Jupiter

  • Best time to see: 30 April, 30 minutes before sunrise
  • Altitude: 5˚ (low)
  • Location: Pisces
  • Direction: East

Jupiter is poorly positioned in the morning sky at April’s start, rising 20 minutes before the Sun on 1 April. By the month’s end, its position improves and the mag. –1.9 planet appears above the eastern horizon, an hour before sunrise.

Saturn

  • Best time to see: 30 April, 04:00 UT
  • Altitude: 9˚ (low)
  • Location: Capricornus
  • Direction: Southeast

Saturn is a poorly positioned morning planet. On 4 and 5 April, Mars appears close to Saturn, a flat southeast horizon being needed to see this meeting. On 5 April, both planets appear separated by 19 arcminutes, Saturn shining at mag. +0.9 and Mars at +1.0, so well matched. Bright Venus appears 7.3˚ left of the pair as seen from the UK.

A waning crescent Moon sits near to Saturn on the mornings of 24 and 25 April. By the month’s end, Saturn remains at mag. +0.9 and despite rising two hours before the Sun, remains low in the dawn twilight.

Uranus

  • Best time to see: 1 April, 20:40 UT
  • Altitude: 8˚ (low)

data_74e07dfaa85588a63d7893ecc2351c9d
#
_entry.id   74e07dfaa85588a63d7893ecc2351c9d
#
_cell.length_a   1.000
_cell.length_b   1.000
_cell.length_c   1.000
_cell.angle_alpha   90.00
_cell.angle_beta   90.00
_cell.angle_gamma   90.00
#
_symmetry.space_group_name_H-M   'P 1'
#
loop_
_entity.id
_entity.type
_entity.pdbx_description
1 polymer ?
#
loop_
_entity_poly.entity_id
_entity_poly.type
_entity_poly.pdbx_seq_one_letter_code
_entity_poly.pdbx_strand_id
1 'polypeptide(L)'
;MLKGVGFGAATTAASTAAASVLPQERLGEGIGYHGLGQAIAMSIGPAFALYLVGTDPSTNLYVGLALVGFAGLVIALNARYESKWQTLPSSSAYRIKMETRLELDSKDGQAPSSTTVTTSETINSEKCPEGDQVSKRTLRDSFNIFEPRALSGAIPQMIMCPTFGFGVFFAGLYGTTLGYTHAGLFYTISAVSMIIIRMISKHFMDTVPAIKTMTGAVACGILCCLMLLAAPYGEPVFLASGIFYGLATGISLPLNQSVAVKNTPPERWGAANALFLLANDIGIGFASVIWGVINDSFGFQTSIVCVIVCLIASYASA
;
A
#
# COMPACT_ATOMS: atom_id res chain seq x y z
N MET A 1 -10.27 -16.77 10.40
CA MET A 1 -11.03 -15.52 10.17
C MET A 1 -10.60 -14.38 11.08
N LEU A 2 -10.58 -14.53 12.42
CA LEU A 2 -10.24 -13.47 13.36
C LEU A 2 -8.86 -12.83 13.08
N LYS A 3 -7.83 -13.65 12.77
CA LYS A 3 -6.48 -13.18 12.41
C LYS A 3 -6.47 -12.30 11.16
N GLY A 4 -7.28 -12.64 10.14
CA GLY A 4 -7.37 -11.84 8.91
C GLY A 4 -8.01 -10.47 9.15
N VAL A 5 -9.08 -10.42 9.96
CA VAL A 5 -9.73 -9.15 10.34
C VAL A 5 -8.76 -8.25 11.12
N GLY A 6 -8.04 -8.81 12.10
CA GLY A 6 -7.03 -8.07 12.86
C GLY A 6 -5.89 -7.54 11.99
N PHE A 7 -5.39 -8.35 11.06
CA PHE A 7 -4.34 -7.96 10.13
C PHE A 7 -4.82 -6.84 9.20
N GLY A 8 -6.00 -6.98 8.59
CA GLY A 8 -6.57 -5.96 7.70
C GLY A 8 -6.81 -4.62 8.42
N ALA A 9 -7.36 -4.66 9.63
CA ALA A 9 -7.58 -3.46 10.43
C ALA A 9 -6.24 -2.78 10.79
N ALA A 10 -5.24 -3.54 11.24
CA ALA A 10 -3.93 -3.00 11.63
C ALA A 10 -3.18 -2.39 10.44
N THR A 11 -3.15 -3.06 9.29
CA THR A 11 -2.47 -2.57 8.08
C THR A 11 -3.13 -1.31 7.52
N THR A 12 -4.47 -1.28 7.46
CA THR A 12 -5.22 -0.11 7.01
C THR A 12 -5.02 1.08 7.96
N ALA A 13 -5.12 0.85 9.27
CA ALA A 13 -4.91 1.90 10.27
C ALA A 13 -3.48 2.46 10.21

• Location: Aries
  • Direction: West

Uranus slips from view, becoming harder to make out against dark skies at a meaningful altitude. Given a flat west-northwest horizon, a slender 6%-lit waxing crescent Moon appears to sit 1.3˚ from Uranus on 3 April, the altitude of the pair is low as darkness falls, around 6˚.

Neptune

Neptune is a morning planet, but not observable this month.

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This guide originally appeared in the April 2022 issue of BBC Sky at Night Magazine.

Authors

Pete Lawrence, astronomer and BBC The Sky at Night presenter.
Pete LawrenceAstronomer and presenter

Pete Lawrence is an experienced astronomer and astrophotographer, and a presenter on BBC's The Sky at Night.